#Open journalism No news is bad news

Your contributions will help us continue to deliver the stories that are important to you

Support The Journal
Dublin: 4°C Monday 29 November 2021

'We won't let go': Irish Rail is convinced the long-delayed Dart Underground will go ahead

Peter Muldoon, the project head, says it would allow high-rise building in Dublin city.

Image: Irish Rail

THE MAN IN charge of the Dart Underground is convinced that the proposal will get over the line, however he admits construction won’t start this decade.

Peter Muldoon, the Dart Underground project manager, also says that building out the rail line would make it much easier to build high-rise developments in Dublin as it would dramatically improve the city centre’s transport network.

As previously examined by Fora, the Dart Underground scheme is a proposed railway line that would run under Dublin’s city centre and would link all rail, Dart and Luas services in the capital.

The 7.6km line would connect the northern track to Heuston Station and from there on to Kildare rail lines.

As well as the obvious benefits to Dublin, the Dart Underground would also be incredibly useful countrywide. It could potentially link lines across the country, such as Cork to Belfast.

Irish Rail started seriously working on the project in 2002, however it has been plagued by delays.

It was shelved during the recession due to its expense – the estimated cost is about €4 billion – however it is now back on the table and officials are looking at the way ahead for the project.

Nevertheless, Muldoon, who took over management of the scheme in 2008, says that it will likely several years before construction starts.

dart underground route The proposed Dart Underground route Source: Youtube

“If we start with the tunnel works, it will be about four and a half years (before) there will be a spade in the ground,” he tells Fora.

While that means no construction until next decade for a project many members of the public have lost hope in ever seeing built, Muldoon remains adamant the Dart Underground “will happen”.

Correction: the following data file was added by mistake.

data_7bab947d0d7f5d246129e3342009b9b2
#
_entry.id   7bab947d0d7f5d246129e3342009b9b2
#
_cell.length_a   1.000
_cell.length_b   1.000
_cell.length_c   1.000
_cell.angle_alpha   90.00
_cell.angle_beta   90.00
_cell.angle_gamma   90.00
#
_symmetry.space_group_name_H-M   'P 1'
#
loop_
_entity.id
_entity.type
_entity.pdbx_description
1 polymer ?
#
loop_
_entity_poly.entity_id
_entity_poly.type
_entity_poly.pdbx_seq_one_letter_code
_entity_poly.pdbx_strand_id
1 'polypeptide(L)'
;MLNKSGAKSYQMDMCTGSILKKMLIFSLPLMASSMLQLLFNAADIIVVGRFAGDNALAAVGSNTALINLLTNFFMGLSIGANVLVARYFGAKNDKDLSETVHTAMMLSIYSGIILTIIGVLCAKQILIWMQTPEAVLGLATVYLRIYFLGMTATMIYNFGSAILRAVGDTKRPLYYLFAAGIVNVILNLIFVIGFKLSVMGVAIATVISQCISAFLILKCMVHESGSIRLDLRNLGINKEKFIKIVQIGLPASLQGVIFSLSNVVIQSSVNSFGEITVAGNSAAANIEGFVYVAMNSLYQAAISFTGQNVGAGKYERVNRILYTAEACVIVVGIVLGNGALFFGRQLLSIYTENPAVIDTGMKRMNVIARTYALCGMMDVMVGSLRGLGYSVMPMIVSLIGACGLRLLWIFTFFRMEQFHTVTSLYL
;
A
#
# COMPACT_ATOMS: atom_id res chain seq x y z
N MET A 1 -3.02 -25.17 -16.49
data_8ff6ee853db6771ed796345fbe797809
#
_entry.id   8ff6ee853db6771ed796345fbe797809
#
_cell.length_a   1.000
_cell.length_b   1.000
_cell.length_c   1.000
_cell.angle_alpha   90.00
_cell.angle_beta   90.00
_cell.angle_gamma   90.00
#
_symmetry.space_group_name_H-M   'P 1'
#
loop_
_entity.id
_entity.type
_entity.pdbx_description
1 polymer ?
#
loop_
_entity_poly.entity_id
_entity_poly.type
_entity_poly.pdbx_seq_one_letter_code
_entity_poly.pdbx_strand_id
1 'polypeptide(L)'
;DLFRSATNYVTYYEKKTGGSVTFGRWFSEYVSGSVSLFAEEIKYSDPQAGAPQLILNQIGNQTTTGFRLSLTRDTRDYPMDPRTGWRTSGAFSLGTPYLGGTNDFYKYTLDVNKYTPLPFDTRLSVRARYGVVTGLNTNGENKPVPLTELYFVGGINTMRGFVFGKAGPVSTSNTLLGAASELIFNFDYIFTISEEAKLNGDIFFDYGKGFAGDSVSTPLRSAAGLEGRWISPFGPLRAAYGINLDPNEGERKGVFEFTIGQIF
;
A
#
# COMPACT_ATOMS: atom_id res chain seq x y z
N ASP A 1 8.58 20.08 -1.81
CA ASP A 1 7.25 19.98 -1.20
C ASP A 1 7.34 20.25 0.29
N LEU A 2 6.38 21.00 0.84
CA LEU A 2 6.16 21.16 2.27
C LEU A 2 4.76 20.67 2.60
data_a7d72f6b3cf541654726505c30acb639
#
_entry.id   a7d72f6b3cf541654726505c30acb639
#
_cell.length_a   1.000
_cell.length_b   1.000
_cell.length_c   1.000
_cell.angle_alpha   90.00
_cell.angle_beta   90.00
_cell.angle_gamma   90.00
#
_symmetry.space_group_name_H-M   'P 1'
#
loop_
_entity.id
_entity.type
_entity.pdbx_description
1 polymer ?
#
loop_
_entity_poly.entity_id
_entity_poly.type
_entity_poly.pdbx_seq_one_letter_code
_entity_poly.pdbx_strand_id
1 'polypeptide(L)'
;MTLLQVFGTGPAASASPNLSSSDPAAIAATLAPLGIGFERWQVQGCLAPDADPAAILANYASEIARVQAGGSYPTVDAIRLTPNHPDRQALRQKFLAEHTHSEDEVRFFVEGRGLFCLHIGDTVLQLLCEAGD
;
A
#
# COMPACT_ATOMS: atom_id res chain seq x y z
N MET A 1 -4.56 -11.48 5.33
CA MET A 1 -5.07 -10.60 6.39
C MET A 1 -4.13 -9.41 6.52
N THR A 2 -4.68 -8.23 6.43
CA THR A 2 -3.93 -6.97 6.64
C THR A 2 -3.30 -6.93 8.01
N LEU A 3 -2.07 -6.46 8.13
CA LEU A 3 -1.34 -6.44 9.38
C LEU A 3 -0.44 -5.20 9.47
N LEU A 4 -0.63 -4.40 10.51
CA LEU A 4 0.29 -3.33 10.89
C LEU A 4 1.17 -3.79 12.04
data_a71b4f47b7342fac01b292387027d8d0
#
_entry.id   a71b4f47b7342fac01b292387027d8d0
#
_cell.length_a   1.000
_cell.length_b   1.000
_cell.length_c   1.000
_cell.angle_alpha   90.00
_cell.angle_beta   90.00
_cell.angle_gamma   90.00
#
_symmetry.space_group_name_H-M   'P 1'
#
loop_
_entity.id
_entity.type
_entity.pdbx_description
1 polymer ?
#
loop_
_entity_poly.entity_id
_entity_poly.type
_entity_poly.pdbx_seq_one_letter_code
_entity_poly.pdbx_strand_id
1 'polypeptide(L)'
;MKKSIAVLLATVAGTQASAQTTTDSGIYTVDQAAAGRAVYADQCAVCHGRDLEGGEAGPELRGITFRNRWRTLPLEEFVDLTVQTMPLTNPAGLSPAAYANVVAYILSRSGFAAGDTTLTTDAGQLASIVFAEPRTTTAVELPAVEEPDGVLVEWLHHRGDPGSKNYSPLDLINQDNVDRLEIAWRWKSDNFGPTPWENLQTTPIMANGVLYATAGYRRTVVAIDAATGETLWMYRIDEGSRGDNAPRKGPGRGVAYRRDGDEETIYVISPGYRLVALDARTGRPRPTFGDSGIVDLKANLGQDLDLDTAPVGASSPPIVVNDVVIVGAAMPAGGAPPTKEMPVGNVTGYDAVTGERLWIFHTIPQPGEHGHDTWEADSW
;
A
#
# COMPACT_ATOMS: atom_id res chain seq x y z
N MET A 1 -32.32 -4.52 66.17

“We have an aspiration to build the Dart expansion; it is on the city development plan, it is on the NTA strategy,” he says.

However, the project faces several hurdles it must overcome before work even begins.


For a start, the NTA is currently reviewing the Dart Underground, with Muldoon expecting the plan to be recommended with modifications in order to save money.

Following the review, which is expected to be finished around the new year, Irish Rail will have to apply to An Bord Pleanála for railway orders along the route.

A railway order will give the semi-state planning permission, as well as the power to issue compulsory purchase orders to acquire land or buildings.

People can object to the plan, and Muldoon say the project will likely require an oral hearing – a process it already cleared once in 2008.

dart underground 4 Source: Irish Rail

At that stage, after two months of testimony, Irish Rail was granted a 10-year railway order for the project.

However, with that due to lapse and the initiative likely to be re-worked, the organisation will have to go through the whole process again.

Muldoon estimates that if everything goes according to plan, it will take at least 12 years before the project is completed. This means that it would be the other side of 2030 before passengers could use the new line.


The project has faced more issues in the meantime. For example, a Maltese-registered company wants to build an office block on Pearse Street, where Irish Rail plans to build one of the main hub stations for the Dart Underground.

#Open journalism No news is bad news Support The Journal

Your contributions will help us continue to deliver the stories that are important to you

Support us now

Despite this, Muldoon is confident Irish Rail can find a solution that will allow it to secure all the land it needs for the project.

“I can’t get into specifics on that one, because we are actually dealing with (the company) now. The Pearse one is a very important area,” he says.

“That’s not to say a developer can’t develop that area, but they have to talk to us so what they develop can safeguard what we will be doing.”

He adds: “We’ve been dealing with these for the last four or five years. We’ve never really had a problem, we’ve always reached accommodation with very little impact.

“There are very few areas (where there could be an issue) when we chose the route – we tried to confine it to land that was mostly owned by ourselves or in public ownership.”

dart underground pearse station The proposed Pearse Street station

According to Muldoon, the main problem the project still faces in reaching completion is money. Even scaled down, the project will cost billions of euro to build, and it would be a massive undertaking for the state.

“This is an affordability issue. For the people who know most about transport, this is what they want,” Muldoon says.

“The energy is there to drive this through. I will not retire for quite a long time. We’re not letting go. The NTA is very much in favour of it.

“We do accept that there is a cashflow issue, but we will be pushing this because I think it is essential; not only for the city, but for the country.”

Sign up to our newsletter to receive a regular digest of Fora’s top articles delivered to your inbox.

Written by Paul O’Donoghue and posted on Fora.ie

About the author:

Fora Staff

Read next:


This is YOUR comments community. Stay civil, stay constructive, stay on topic. Please familiarise yourself with our comments policy here before taking part.
write a comment

    Leave a commentcancel